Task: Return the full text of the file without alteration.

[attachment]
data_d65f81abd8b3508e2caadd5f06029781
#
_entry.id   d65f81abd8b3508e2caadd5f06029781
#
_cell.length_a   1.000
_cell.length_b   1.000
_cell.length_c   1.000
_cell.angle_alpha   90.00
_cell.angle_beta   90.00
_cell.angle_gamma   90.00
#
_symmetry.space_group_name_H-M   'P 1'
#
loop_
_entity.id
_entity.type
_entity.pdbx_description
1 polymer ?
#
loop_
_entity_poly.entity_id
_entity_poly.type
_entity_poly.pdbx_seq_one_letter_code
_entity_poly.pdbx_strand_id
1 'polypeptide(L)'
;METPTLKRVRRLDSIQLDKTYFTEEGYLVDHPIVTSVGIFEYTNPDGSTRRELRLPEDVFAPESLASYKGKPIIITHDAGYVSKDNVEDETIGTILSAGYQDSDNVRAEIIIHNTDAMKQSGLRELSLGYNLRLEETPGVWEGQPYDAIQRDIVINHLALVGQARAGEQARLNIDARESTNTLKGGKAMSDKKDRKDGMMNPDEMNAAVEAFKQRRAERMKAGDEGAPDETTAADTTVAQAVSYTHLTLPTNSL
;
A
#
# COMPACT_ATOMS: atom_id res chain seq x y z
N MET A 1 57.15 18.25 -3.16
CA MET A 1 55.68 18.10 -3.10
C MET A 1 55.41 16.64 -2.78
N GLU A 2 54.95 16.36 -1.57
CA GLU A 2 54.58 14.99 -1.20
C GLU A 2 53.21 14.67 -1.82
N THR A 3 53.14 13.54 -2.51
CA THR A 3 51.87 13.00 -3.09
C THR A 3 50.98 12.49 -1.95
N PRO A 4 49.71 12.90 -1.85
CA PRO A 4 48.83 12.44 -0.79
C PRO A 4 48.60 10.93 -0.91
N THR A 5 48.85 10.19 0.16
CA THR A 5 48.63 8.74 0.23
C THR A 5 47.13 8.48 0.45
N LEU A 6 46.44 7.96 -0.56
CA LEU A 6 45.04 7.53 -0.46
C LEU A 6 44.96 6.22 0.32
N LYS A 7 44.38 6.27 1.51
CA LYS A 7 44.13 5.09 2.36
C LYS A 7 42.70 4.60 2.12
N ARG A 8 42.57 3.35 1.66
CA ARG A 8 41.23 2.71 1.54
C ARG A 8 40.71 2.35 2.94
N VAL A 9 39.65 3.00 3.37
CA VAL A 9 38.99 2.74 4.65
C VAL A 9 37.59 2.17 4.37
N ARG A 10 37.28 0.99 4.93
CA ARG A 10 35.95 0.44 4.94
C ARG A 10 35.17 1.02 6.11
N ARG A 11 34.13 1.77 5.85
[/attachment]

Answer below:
data_d65f81abd8b3508e2caadd5f06029781
#
_entry.id   d65f81abd8b3508e2caadd5f06029781
#
_cell.length_a   1.000
_cell.length_b   1.000
_cell.length_c   1.000
_cell.angle_alpha   90.00
_cell.angle_beta   90.00
_cell.angle_gamma   90.00
#
_symmetry.space_group_name_H-M   'P 1'
#
loop_
_entity.id
_entity.type
_entity.pdbx_description
1 polymer ?
#
loop_
_entity_poly.entity_id
_entity_poly.type
_entity_poly.pdbx_seq_one_letter_code
_entity_poly.pdbx_strand_id
1 'polypeptide(L)'
;METPTLKRVRRLDSIQLDKTYFTEEGYLVDHPIVTSVGIFEYTNPDGSTRRELRLPEDVFAPESLASYKGKPIIITHDAGYVSKDNVEDETIGTILSAGYQDSDNVRAEIIIHNTDAMKQSGLRELSLGYNLRLEETPGVWEGQPYDAIQRDIVINHLALVGQARAGEQARLNIDARESTNTLKGGKAMSDKKDRKDGMMNPDEMNAAVEAFKQRRAERMKAGDEGAPDETTAADTTVAQAVSYTHLTLPTNSL
;
A
#
# COMPACT_ATOMS: atom_id res chain seq x y z
N MET A 1 57.15 18.25 -3.16
CA MET A 1 55.68 18.10 -3.10
C MET A 1 55.41 16.64 -2.78
N GLU A 2 54.95 16.36 -1.57
CA GLU A 2 54.58 14.99 -1.20
C GLU A 2 53.21 14.67 -1.82
N THR A 3 53.14 13.54 -2.51
CA THR A 3 51.87 13.00 -3.09
C THR A 3 50.98 12.49 -1.95
N PRO A 4 49.71 12.90 -1.85
CA PRO A 4 48.83 12.44 -0.79
C PRO A 4 48.60 10.93 -0.91
N THR A 5 48.85 10.19 0.16
CA THR A 5 48.63 8.74 0.23
C THR A 5 47.13 8.48 0.45
N LEU A 6 46.44 7.96 -0.56
CA LEU A 6 45.04 7.53 -0.46
C LEU A 6 44.96 6.22 0.32
N LYS A 7 44.38 6.27 1.51
CA LYS A 7 44.13 5.09 2.36
C LYS A 7 42.70 4.60 2.12
N ARG A 8 42.57 3.35 1.66
CA ARG A 8 41.23 2.71 1.54
C ARG A 8 40.71 2.35 2.94
N VAL A 9 39.65 3.00 3.37
CA VAL A 9 38.99 2.74 4.65
C VAL A 9 37.59 2.17 4.37
N ARG A 10 37.28 0.99 4.93
CA ARG A 10 35.95 0.44 4.94
C ARG A 10 35.17 1.02 6.11
N ARG A 11 34.13 1.77 5.85